"This is the first terrorist crime that has targeted Lebanon and the Lebanese people since the international tribunal formally started operating. The international community and the brothers of Walid Eido in the Arab and Islamic world are invited today to take their responsibilities and act against terrorism and against the cowardly criminal who is behind this crime."
17. Close up of two Lebanese flags
FILE: Date and location unknown
18. Various file of Lebanese MP Walid Eido, who was killed in blast
An explosion, apparently from a bomb-rigged car, rocked Beirut's seafront on Wednesday, killing an anti-Syrian lawmaker and nine others, security officials said.
The 65-year-old lawmaker, Walid Eido, was the seventh opponent of Damascus to be killed in two years in the conflict-ridden country.
Eido's son, two bodyguards and six others were also killed in the explosion, security officials said. Eleven others were wounded, they said.
A car was in flames and black smoke was seen rising from a narrow street off the main waterfront in Manara, which is in the Muslim sector of the capital.
The Lebanese Broadcasting Corporation TV station said the explosion came from a bomb-rigged car, a method that has been used to assassinate opponents of Syria over the past two years.
The body of a woman, covered in blood, was seen being pulled away from the scene, which is near an amusement park and a military club.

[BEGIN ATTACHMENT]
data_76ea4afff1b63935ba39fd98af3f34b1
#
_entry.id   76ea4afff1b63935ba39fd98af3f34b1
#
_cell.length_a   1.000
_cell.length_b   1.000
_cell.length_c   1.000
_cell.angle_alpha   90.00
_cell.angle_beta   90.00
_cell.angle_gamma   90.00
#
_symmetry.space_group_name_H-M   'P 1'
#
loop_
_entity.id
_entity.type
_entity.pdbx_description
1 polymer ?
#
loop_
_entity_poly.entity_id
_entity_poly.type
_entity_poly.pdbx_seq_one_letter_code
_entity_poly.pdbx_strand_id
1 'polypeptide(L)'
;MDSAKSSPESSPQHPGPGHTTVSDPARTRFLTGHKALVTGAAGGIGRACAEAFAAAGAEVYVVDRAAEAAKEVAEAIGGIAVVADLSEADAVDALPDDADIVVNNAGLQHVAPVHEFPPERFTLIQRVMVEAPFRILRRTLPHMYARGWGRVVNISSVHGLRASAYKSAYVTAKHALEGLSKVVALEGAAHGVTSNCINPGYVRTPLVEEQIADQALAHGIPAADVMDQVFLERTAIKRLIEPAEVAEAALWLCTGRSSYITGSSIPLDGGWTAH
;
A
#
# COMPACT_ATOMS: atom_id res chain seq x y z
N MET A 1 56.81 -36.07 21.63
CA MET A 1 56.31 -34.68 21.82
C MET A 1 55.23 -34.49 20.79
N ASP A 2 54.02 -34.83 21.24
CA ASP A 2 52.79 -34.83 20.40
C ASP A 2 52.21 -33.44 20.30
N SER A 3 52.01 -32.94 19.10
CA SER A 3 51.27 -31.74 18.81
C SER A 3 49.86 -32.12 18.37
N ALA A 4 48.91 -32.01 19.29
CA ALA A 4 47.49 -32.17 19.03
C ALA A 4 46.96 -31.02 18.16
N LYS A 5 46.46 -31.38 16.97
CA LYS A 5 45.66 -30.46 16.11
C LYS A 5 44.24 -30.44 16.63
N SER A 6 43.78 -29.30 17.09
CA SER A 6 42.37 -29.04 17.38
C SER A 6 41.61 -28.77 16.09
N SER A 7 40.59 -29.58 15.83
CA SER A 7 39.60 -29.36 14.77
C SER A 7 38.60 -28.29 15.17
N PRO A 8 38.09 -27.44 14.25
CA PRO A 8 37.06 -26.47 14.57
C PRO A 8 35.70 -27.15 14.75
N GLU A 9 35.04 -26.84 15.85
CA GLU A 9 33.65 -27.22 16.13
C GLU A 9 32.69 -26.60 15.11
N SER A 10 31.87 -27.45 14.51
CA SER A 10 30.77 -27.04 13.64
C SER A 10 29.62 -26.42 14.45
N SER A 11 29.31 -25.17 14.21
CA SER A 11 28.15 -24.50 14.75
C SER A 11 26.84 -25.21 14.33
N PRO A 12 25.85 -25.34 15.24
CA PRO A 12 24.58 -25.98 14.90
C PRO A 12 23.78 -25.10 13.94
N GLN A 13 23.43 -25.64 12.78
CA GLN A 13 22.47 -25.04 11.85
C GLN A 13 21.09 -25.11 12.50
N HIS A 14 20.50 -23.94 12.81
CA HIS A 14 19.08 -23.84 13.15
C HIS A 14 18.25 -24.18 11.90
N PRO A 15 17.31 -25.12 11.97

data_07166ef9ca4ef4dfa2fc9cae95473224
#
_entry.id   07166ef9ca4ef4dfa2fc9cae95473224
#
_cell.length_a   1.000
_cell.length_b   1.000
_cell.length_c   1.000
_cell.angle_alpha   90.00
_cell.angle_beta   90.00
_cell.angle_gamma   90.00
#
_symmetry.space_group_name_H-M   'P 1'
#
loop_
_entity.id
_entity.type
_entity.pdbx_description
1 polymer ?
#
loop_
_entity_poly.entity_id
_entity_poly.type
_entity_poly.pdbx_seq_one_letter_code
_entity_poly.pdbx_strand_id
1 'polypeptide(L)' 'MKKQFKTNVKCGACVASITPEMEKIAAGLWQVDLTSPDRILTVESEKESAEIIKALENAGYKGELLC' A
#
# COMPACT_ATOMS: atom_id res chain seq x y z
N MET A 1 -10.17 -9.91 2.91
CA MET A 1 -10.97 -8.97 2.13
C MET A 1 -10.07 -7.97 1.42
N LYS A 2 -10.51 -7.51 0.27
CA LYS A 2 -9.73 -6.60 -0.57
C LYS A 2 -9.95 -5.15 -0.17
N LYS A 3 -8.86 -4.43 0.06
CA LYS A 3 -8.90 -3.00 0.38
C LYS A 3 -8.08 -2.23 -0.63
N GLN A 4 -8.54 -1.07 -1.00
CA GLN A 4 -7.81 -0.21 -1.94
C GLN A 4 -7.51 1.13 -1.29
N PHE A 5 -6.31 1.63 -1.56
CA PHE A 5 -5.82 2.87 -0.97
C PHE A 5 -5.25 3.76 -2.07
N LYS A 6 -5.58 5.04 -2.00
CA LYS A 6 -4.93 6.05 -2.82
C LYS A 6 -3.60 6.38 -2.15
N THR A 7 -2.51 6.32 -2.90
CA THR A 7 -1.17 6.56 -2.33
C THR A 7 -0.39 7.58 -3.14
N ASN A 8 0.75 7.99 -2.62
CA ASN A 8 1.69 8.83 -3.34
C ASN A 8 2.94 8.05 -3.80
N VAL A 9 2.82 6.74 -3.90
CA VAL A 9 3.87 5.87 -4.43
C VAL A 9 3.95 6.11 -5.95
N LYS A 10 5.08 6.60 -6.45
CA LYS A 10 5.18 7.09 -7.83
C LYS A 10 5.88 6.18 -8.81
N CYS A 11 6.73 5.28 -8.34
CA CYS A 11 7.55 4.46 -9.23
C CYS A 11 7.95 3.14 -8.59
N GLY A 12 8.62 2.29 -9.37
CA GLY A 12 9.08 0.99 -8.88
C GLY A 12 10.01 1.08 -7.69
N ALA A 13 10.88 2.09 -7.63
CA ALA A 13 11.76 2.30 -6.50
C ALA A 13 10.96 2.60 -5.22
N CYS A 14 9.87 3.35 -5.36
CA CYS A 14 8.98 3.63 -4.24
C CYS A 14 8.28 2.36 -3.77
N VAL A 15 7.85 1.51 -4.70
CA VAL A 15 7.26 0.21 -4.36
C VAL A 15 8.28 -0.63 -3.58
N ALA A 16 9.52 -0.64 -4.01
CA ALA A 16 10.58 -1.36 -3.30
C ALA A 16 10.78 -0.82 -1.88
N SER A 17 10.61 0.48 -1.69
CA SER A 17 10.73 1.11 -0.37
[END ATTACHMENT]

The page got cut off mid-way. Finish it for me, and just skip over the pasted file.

The explosion shattered windows of apartments in the area, knocked down walls and scattered debris on top of parked cars.
The explosion occurred less than two kilometres (less than a mile) from the site of a suicide truck bombing that killed former anti-Syrian Prime Minister Rafik Hariri and 22 others in February 2005.
The UN Security Council earlier this month ordered the creation of a tribunal to prosecute those responsible for Hariri's assassination, despite the opposition from Syrian-backed groups in Lebanon.
The issue of the tribunal has sharply polarised the country. It is at the core of a deep political crisis between the Western-backed government led by Prime Minister Fuad Saniora and the Syrian-backed opposition led by Hezbollah.
Hariri's killing sparked huge protests against Syria, which was widely seen as culpable. Syria denied involvement but was forced to withdraw its troops from Lebanon, ending a 29-year presence.
Before Eido, the last anti-Syrian figure to be killed was 34-year-old Pierre Gemayel, the industry minister, who was killed by assassins' bullets in November.
A series of other explosions have hit Lebanon over the past three weeks, killing at least two people. Lebanese troops also are battling Islamic militants in a Palestinian refugee camp in the northern part of the country.
Hariri's Future bloc, dominated by moderate Sunnis, has come out strongly in support of the Lebanese army in their fight against Fatah Islam.
It also comes amid after tensions between Sunnis and Shiites in Beirut in recent months that has killed 11 people.
Eido was one of the vocal opponents of Hezbollah-led protests and sit-ins in downtown Beirut outside the prime minister's office since December 1 in a campaign to force Prime Minister Fuad Saniora to step down. He has called the encampment in downtown Beirut by the opposition as "occupation."